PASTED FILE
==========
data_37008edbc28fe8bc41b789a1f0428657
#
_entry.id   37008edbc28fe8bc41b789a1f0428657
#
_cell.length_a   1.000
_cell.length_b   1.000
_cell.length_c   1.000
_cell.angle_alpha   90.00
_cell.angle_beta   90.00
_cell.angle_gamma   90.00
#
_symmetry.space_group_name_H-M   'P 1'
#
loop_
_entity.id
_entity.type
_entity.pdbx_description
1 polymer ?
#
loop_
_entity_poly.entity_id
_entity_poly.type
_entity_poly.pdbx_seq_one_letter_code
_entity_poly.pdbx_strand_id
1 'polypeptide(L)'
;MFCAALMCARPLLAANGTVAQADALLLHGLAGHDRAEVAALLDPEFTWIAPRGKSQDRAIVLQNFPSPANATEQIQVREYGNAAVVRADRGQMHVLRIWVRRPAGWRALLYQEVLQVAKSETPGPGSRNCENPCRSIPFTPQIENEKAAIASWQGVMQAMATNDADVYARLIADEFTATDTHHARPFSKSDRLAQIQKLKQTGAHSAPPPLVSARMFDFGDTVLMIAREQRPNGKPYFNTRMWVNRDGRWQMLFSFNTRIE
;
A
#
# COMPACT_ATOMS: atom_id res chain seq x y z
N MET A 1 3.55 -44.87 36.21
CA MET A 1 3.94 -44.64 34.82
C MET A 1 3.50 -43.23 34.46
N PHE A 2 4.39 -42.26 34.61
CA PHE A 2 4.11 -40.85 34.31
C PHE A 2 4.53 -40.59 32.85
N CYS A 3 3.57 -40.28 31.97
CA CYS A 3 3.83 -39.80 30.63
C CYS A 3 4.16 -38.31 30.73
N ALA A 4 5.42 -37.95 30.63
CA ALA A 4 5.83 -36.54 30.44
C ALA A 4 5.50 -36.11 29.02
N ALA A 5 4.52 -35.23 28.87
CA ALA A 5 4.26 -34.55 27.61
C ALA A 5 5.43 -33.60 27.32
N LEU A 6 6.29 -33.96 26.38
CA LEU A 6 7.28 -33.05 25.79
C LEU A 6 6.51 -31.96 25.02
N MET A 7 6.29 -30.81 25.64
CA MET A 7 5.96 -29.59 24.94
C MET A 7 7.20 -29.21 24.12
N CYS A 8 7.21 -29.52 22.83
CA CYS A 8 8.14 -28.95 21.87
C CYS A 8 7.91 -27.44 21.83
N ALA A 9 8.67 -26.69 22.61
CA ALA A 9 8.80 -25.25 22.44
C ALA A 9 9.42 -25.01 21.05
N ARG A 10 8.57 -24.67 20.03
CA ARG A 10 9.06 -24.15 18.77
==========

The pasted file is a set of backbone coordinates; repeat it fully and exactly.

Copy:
data_37008edbc28fe8bc41b789a1f0428657
#
_entry.id   37008edbc28fe8bc41b789a1f0428657
#
_cell.length_a   1.000
_cell.length_b   1.000
_cell.length_c   1.000
_cell.angle_alpha   90.00
_cell.angle_beta   90.00
_cell.angle_gamma   90.00
#
_symmetry.space_group_name_H-M   'P 1'
#
loop_
_entity.id
_entity.type
_entity.pdbx_description
1 polymer ?
#
loop_
_entity_poly.entity_id
_entity_poly.type
_entity_poly.pdbx_seq_one_letter_code
_entity_poly.pdbx_strand_id
1 'polypeptide(L)'
;MFCAALMCARPLLAANGTVAQADALLLHGLAGHDRAEVAALLDPEFTWIAPRGKSQDRAIVLQNFPSPANATEQIQVREYGNAAVVRADRGQMHVLRIWVRRPAGWRALLYQEVLQVAKSETPGPGSRNCENPCRSIPFTPQIENEKAAIASWQGVMQAMATNDADVYARLIADEFTATDTHHARPFSKSDRLAQIQKLKQTGAHSAPPPLVSARMFDFGDTVLMIAREQRPNGKPYFNTRMWVNRDGRWQMLFSFNTRIE
;
A
#
# COMPACT_ATOMS: atom_id res chain seq x y z
N MET A 1 3.55 -44.87 36.21
CA MET A 1 3.94 -44.64 34.82
C MET A 1 3.50 -43.23 34.46
N PHE A 2 4.39 -42.26 34.61
CA PHE A 2 4.11 -40.85 34.31
C PHE A 2 4.53 -40.59 32.85
N CYS A 3 3.57 -40.28 31.97
CA CYS A 3 3.83 -39.80 30.63
C CYS A 3 4.16 -38.31 30.73
N ALA A 4 5.42 -37.95 30.63
CA ALA A 4 5.83 -36.54 30.44
C ALA A 4 5.50 -36.11 29.02
N ALA A 5 4.52 -35.23 28.87
CA ALA A 5 4.26 -34.55 27.61
C ALA A 5 5.43 -33.60 27.32
N LEU A 6 6.29 -33.96 26.38
CA LEU A 6 7.28 -33.05 25.79
C LEU A 6 6.51 -31.96 25.02
N MET A 7 6.29 -30.81 25.64
CA MET A 7 5.96 -29.59 24.94
C MET A 7 7.20 -29.21 24.12
N CYS A 8 7.21 -29.52 22.83
CA CYS A 8 8.14 -28.95 21.87
C CYS A 8 7.91 -27.44 21.83
N ALA A 9 8.67 -26.69 22.61
CA ALA A 9 8.80 -25.25 22.44
C ALA A 9 9.42 -25.01 21.05
N ARG A 10 8.57 -24.67 20.03
CA ARG A 10 9.06 -24.15 18.77